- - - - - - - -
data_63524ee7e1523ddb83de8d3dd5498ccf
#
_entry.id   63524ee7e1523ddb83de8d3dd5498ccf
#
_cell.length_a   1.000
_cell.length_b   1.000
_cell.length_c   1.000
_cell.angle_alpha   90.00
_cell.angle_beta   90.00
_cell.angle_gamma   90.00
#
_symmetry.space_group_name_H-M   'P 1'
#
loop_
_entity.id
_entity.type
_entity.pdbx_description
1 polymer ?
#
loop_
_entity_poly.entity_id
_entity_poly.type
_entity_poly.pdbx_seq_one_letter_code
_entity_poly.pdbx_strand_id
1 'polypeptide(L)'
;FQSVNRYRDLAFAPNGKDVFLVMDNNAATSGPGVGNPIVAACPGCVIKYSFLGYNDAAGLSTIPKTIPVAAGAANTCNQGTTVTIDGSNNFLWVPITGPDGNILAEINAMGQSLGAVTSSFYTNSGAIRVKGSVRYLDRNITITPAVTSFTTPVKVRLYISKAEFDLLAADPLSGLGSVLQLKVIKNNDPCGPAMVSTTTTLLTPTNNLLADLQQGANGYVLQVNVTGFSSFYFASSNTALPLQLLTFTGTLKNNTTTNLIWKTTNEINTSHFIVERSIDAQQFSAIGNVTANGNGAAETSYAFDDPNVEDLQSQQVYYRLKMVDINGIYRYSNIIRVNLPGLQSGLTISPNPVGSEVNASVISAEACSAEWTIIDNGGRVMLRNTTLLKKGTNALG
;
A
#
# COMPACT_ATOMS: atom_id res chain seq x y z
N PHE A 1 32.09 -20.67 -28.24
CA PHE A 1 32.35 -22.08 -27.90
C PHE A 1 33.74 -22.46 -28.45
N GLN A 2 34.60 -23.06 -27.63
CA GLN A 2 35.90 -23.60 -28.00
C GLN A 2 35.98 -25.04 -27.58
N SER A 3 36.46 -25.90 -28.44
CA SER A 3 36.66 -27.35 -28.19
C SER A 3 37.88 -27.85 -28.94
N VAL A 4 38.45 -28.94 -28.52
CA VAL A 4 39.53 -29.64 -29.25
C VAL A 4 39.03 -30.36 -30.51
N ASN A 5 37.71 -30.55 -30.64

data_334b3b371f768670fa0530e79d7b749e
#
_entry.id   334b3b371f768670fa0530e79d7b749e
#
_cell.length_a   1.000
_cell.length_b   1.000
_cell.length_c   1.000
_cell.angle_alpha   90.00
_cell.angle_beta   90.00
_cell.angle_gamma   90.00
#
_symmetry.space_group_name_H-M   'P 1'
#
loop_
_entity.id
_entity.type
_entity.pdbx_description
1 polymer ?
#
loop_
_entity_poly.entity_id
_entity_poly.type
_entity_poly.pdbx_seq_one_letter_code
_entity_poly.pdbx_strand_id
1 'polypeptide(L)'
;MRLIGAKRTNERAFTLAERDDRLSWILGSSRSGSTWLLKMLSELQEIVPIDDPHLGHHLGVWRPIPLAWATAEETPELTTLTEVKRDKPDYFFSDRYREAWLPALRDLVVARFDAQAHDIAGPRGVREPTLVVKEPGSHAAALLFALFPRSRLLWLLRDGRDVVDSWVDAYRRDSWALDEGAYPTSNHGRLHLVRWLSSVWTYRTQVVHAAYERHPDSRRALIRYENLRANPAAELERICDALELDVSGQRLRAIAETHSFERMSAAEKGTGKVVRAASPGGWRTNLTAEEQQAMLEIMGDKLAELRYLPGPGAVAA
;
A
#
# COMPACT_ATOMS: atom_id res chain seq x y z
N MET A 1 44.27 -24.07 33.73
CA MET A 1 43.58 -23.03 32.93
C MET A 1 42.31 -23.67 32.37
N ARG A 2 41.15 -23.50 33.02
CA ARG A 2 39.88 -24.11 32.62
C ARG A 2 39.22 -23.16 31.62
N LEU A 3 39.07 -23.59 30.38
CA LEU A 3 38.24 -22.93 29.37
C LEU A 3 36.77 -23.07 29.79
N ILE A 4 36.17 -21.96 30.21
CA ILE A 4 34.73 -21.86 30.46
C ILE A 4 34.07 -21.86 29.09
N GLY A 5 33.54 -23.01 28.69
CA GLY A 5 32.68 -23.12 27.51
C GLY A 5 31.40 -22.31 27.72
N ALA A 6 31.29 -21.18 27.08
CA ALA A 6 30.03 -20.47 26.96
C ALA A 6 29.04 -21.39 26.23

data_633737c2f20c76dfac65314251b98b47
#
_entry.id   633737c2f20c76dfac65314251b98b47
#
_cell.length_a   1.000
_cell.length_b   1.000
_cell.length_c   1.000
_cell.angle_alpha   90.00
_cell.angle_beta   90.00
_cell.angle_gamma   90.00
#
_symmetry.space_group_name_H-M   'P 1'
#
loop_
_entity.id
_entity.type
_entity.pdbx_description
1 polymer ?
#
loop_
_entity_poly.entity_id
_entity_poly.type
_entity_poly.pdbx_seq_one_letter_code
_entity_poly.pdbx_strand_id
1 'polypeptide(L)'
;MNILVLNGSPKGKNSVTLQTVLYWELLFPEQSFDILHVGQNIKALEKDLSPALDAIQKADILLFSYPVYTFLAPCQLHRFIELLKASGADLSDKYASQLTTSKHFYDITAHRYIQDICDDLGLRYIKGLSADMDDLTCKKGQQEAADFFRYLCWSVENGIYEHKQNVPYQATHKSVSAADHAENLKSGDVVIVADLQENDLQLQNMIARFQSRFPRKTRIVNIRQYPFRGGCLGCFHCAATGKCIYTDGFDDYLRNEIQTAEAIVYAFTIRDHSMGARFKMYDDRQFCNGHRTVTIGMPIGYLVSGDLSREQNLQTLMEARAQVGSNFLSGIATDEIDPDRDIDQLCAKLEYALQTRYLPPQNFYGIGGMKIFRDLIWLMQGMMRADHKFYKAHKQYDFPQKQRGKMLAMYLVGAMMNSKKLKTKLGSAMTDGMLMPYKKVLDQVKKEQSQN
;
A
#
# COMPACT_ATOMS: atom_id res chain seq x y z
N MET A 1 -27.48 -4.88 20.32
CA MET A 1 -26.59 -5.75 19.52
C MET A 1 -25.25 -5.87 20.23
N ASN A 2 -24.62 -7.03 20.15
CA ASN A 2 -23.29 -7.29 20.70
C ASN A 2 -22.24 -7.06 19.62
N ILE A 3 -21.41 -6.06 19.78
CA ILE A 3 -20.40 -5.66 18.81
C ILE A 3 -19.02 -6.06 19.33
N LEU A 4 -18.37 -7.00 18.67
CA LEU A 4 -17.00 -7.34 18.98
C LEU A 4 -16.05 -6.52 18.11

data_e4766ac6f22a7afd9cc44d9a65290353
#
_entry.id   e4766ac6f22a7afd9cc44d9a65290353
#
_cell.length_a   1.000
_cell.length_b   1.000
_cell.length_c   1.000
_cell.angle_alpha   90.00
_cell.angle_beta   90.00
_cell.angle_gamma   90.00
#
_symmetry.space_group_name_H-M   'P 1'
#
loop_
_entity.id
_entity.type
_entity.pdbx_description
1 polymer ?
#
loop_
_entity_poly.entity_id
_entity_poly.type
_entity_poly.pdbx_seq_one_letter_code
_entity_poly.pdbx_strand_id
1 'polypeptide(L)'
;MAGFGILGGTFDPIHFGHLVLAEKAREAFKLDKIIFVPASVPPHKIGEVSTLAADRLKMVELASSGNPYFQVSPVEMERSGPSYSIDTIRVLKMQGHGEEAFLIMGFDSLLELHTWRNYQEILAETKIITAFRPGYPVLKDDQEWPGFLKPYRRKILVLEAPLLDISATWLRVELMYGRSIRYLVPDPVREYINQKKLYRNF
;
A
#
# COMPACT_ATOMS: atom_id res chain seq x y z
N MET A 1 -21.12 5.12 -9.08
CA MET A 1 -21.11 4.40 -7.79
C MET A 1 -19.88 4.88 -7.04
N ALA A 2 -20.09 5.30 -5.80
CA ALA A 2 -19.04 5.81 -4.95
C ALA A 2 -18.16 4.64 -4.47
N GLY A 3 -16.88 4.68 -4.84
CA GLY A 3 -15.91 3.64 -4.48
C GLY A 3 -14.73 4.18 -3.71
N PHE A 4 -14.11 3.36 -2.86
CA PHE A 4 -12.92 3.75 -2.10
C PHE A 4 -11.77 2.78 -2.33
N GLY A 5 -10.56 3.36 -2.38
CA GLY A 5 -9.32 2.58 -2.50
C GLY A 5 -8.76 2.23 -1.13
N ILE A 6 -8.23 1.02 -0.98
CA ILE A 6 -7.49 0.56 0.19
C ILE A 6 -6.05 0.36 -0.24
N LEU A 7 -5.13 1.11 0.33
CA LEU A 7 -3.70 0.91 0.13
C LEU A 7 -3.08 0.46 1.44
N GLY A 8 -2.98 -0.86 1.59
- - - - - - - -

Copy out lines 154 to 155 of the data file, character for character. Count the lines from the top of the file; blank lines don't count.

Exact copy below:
_entity_poly.entity_id
_entity_poly.type